Parents, you’ve got questions, we’ve got answers.

Or just as likely, we’ve got questions and you’ve got answers.

Challenge: It's Good To Be Bad

Feeling guilty that you are a bad mother? Forget about perfection!

10
Vote up!
Share on Facebook Share on Twitter Email this article

3868456f021afbe98bc3a44fd7849d3322ca98d2.jpg

One of the biggest pieces of motherhood advice I have for new and expecting moms (and experienced mothers too) is to forget about what you think motherhood should be like, how you think you should feel, how you think you should act, and what you think you should do.

In other words, this motherhood advice is about railing against idealistic (and largely mythical) expectations and beliefs about motherhood. In the academic literature, there has been a lot written about the cultural ideals of motherhood, and the impossibly high expectations placed on women about how they ought to “feel” and “act” and “be” as mothers.

We all know what that ideal is, because we’ve all judged ourselves at some point against it: it’s that image of the happily self-sacrificing, eternally fulfilled, do-it-all-yourself, implement-all-the-latest-expert-advice, super mom.

The problem is that this image promotes a set of cultural beliefs that are highly idealistic, largely unattainable, and also scientifically questionable. In other words, it’s not really real. It’s also not what “real life” good parenting is even about.

Furthermore, there’s a lot of research showing that an internalization of these ideals and beliefs can be a major risk factor for emotional distress and depression (including postpartum depression).

It’s important to remember that an ideology is simply a belief system. It is like a lens that filters (and also distorts) our understanding and experience of things. Ideology is also “a powerful tool for keeping people in their place”.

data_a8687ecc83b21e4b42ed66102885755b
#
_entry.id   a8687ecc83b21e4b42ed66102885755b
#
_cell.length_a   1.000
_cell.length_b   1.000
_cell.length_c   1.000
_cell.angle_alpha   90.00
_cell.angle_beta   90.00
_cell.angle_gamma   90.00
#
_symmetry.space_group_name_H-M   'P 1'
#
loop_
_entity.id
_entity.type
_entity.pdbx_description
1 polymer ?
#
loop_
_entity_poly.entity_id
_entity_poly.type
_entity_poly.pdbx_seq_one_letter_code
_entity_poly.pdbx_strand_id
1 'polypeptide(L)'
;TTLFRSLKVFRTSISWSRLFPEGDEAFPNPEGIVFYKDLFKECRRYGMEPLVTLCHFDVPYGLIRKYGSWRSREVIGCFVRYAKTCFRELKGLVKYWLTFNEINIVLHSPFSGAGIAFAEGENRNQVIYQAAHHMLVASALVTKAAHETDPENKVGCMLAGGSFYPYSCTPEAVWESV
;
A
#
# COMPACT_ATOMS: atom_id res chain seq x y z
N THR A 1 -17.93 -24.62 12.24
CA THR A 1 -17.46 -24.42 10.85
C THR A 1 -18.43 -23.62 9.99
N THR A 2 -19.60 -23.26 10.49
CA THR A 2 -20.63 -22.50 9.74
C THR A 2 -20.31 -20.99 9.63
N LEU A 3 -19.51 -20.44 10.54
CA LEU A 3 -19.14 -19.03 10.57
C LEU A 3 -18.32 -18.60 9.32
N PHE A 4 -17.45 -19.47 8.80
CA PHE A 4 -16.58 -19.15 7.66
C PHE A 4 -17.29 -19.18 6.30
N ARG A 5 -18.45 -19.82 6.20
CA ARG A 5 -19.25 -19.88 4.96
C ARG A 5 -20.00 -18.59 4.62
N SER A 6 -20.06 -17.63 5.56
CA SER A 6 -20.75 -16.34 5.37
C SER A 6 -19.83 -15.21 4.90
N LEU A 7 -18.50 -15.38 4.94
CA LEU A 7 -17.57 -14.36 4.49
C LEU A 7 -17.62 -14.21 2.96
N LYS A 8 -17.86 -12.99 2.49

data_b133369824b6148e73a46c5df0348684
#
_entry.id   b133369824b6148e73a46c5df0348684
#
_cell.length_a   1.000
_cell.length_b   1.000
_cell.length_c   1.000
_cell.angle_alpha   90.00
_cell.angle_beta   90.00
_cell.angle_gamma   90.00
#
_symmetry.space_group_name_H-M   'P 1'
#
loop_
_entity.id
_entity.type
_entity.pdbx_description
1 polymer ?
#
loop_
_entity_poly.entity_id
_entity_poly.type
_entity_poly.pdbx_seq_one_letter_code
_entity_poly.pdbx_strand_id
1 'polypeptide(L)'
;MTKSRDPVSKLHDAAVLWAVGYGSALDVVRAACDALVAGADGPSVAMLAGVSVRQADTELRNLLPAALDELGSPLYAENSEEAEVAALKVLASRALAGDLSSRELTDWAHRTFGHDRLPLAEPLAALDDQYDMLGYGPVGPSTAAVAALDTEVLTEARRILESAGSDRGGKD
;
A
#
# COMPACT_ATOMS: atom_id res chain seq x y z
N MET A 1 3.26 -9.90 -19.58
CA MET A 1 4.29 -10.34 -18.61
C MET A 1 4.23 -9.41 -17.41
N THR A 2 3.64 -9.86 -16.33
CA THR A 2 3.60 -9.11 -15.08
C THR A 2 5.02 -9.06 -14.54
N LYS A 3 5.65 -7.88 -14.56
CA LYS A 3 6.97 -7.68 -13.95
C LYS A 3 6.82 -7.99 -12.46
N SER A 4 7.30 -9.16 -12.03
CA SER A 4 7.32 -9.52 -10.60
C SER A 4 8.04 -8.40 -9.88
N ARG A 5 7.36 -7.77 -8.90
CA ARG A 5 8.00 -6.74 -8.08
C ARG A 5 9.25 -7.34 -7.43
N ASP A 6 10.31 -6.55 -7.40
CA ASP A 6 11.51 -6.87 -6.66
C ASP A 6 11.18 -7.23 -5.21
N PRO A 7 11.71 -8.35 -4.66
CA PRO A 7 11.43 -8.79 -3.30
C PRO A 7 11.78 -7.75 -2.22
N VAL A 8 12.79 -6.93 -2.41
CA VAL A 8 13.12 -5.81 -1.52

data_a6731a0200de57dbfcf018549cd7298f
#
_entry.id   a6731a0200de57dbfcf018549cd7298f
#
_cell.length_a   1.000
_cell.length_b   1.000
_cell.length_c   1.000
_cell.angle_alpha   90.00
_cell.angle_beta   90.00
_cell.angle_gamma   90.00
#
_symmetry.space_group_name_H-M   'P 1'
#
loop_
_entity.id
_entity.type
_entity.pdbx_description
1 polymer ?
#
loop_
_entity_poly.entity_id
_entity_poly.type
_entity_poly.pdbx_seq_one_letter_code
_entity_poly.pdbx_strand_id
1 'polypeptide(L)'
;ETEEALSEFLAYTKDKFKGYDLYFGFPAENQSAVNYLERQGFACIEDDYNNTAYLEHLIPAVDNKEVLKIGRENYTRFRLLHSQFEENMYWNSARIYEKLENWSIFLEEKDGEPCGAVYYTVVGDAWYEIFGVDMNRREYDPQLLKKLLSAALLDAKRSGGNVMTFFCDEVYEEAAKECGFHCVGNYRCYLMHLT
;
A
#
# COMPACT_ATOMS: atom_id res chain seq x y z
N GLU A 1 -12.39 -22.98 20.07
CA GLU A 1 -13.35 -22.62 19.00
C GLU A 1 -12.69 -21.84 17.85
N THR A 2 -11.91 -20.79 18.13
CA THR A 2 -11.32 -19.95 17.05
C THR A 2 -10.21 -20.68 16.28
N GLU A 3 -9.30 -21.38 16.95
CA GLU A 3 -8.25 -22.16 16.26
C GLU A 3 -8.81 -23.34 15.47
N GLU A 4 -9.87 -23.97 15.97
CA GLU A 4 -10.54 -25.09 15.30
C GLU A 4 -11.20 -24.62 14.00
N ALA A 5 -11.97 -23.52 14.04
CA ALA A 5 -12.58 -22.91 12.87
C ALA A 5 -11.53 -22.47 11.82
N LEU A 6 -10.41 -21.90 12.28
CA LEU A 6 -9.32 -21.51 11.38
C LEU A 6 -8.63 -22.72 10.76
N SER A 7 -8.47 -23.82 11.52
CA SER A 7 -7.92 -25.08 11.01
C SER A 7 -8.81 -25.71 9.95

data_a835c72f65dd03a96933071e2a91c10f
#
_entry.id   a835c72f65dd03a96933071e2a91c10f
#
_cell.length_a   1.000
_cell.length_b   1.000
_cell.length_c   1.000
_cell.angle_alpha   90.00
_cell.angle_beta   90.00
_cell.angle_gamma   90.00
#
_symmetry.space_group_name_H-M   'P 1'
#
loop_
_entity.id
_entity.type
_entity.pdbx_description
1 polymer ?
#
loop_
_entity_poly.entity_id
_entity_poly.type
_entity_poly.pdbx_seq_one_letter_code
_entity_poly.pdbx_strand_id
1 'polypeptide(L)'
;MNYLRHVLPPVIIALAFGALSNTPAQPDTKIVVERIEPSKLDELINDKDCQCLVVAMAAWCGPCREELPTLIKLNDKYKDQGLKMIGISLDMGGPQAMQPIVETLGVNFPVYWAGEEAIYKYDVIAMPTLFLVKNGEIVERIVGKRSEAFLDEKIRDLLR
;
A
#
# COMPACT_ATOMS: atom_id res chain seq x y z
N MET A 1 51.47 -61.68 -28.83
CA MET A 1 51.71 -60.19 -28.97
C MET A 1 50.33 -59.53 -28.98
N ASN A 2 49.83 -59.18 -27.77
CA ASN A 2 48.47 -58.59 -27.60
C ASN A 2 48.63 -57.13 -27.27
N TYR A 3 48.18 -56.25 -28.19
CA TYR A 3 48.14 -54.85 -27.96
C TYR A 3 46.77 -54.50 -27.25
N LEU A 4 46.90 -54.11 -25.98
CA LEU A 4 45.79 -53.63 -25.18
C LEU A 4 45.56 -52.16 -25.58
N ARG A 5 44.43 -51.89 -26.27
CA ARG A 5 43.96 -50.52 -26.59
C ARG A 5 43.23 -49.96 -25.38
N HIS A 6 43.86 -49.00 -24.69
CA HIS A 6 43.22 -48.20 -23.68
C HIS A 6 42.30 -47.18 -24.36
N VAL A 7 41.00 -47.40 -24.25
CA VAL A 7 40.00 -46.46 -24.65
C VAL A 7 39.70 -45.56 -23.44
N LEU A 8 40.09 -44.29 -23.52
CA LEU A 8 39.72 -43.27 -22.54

a161599c5dcc9726381167a164f23c5c4d8b2799.jpg

What does this all mean? It means that our ideological construction of what “good mothers” do and feel is not something that is based in any kind of scientific fact or other form of truth. It also means that it’s something that we can fight against, oppose, challenge, disbelieve.

The bottom line motherhood advice is this:

  • Do not waste time judging yourself against that image of the happily self-sacrificing, eternally fulfilled, do-it-all-yourself, implement-all-the-latest-expert-advice, super mom. It’s self-defeating, impractical, and ultimately not very useful for helping one to be a good parent.
  • The other part of this piece of motherhood advice is to expect ups and downs, and to expect things not to be perfect. In fact, don’t even try for things to be perfect. Just try to be a good you, and try to stay thoughtful, engaged, and committed in your parenting - you will lead through example. At the end of the day, the best motherhood advice a person can give is simply to be thoughtful, engaged and intentional about your parenting, and to strive to be the best example you can for your children. That’s about it - nothing more, nothing less.

Indeed, in the research that was done over the years, the researchers who learned that moms who actively challenge this “mythical ideal” of motherhood - who don’t worry about trying to be the “perfect parent” (there’s no such thing anyway), but who just aim to be engaged, thoughtful, and committed in their parenting - these women tend to feel very good about themselves as mothers.

They don’t struggle with the guilt that some moms feel for not living up to certain ideals, and they don’t get bogged down worrying about what they “should” or “shouldn’t” do/feel as a mom. They just concentrate on their family and themselves, and shut out all that other noise.

This post comes from the TODAY Parenting Team community, where all members are welcome to post and discuss parenting solutions. Learn more and join us! Because we're all in this together.